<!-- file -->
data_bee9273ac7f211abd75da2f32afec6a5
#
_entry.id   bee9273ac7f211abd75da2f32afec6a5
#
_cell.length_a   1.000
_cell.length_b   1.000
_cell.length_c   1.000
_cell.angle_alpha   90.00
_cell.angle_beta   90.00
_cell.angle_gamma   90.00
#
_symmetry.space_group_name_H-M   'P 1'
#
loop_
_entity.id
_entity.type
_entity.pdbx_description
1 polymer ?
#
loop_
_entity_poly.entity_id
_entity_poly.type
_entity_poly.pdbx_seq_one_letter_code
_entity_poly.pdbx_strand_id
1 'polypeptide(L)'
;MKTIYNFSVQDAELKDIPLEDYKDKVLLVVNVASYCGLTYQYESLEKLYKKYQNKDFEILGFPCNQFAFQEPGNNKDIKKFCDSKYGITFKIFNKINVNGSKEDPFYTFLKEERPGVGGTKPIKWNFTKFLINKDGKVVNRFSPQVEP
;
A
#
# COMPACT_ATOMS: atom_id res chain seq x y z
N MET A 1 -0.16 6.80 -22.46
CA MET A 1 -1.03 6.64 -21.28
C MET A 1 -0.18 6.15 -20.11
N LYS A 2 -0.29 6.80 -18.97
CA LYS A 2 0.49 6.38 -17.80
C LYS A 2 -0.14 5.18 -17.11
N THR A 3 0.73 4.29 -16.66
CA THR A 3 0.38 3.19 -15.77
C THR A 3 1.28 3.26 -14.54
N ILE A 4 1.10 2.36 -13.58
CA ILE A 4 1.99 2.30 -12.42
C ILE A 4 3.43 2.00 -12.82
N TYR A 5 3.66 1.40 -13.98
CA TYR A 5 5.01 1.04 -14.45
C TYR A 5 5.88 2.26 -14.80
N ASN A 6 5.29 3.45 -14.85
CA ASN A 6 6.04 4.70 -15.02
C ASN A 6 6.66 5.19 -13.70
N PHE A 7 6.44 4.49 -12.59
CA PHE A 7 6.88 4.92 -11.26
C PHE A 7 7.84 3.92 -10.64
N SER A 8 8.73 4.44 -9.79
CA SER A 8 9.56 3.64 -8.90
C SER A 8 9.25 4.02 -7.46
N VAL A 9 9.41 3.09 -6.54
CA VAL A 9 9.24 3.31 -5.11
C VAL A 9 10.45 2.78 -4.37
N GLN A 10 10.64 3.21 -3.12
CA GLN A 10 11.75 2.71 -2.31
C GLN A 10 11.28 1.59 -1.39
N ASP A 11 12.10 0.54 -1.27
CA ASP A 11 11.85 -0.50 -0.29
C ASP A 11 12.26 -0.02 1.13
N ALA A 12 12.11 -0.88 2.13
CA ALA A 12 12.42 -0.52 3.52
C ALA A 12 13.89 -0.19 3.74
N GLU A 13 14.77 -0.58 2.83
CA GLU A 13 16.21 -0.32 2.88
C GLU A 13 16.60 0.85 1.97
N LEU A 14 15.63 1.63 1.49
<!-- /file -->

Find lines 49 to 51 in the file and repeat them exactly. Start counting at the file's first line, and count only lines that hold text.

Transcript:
N PHE A 7 6.44 4.49 -12.59
CA PHE A 7 6.88 4.92 -11.26
C PHE A 7 7.84 3.92 -10.64